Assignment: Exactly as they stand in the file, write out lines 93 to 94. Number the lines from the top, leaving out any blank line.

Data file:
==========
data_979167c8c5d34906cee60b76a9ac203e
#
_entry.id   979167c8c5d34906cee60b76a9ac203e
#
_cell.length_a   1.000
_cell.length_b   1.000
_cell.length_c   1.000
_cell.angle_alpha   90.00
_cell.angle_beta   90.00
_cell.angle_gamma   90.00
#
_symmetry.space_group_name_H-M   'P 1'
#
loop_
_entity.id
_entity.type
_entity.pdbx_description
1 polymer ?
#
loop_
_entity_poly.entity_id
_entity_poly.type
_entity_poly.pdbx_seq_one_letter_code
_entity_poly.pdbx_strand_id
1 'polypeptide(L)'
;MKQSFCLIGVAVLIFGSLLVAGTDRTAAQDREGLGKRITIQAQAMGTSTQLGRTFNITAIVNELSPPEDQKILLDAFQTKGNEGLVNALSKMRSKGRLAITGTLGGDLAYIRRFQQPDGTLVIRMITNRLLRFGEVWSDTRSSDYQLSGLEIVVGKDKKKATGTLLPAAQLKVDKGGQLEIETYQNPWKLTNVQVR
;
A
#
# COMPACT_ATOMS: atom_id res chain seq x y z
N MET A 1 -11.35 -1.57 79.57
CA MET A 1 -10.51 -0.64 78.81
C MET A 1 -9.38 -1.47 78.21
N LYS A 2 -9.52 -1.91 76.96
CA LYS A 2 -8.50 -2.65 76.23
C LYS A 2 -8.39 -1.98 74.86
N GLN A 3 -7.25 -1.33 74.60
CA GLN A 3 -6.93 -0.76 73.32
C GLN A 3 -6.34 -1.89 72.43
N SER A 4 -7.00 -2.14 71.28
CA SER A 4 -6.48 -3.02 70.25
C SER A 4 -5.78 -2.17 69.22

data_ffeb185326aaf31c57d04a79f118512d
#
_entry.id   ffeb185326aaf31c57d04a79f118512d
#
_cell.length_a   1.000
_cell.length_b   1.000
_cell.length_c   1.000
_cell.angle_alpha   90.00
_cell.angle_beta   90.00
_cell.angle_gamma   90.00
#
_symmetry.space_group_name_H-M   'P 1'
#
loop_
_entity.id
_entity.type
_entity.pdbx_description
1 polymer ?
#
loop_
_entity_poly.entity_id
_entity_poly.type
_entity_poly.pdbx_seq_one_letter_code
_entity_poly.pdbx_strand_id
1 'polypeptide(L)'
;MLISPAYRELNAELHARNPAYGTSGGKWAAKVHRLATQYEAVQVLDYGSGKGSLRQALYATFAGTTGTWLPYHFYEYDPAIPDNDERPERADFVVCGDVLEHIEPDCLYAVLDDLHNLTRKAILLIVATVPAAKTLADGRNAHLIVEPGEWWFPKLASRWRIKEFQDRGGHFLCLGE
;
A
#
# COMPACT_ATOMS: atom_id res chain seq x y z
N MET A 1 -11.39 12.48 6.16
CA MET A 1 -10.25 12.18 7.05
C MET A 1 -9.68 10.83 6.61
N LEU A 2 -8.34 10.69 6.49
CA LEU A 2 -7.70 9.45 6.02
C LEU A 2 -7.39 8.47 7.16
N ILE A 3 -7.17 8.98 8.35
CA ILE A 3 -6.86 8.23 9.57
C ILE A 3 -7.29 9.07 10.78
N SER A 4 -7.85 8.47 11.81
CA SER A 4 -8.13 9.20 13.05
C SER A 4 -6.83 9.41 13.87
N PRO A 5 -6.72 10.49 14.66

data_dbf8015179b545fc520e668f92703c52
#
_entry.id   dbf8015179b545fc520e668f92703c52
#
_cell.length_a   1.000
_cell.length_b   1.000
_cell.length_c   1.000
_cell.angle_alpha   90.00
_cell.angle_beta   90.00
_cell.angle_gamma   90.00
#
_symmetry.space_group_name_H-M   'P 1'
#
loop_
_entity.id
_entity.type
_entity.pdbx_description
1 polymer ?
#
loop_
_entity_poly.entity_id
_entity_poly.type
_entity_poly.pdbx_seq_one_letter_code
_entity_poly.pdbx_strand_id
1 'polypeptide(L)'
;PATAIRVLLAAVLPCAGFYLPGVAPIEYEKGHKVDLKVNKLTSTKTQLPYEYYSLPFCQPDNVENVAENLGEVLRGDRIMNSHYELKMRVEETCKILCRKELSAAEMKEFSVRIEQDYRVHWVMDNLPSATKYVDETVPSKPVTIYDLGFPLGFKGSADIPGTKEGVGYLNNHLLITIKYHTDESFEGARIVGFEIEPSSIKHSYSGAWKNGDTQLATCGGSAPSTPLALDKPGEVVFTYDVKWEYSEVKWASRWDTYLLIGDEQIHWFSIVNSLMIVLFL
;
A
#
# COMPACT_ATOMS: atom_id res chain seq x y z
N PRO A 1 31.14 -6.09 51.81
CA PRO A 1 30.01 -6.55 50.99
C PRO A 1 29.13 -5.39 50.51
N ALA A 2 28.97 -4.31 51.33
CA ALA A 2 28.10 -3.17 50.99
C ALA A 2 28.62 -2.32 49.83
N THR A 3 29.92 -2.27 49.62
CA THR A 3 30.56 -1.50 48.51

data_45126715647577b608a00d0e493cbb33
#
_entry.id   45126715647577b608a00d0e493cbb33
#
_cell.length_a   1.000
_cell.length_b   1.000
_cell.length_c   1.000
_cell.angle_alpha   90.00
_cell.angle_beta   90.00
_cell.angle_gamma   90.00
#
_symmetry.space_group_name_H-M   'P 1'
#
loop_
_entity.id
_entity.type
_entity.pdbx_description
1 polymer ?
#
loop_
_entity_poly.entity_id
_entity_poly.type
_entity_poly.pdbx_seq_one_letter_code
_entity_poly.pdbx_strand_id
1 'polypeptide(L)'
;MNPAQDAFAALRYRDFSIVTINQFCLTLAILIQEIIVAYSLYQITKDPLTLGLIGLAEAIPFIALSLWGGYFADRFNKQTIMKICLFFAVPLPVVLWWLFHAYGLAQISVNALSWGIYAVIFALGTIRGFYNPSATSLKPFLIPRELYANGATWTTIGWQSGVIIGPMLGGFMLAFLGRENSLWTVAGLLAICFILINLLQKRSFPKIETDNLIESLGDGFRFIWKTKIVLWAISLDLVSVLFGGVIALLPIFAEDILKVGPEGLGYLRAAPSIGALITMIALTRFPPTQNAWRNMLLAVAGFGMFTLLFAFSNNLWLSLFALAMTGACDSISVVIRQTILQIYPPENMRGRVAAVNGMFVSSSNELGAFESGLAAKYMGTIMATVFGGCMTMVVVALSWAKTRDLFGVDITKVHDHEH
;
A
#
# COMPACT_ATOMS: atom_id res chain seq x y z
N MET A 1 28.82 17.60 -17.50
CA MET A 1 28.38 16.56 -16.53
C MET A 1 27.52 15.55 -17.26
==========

_cell.angle_alpha   90.00
_cell.angle_beta   90.00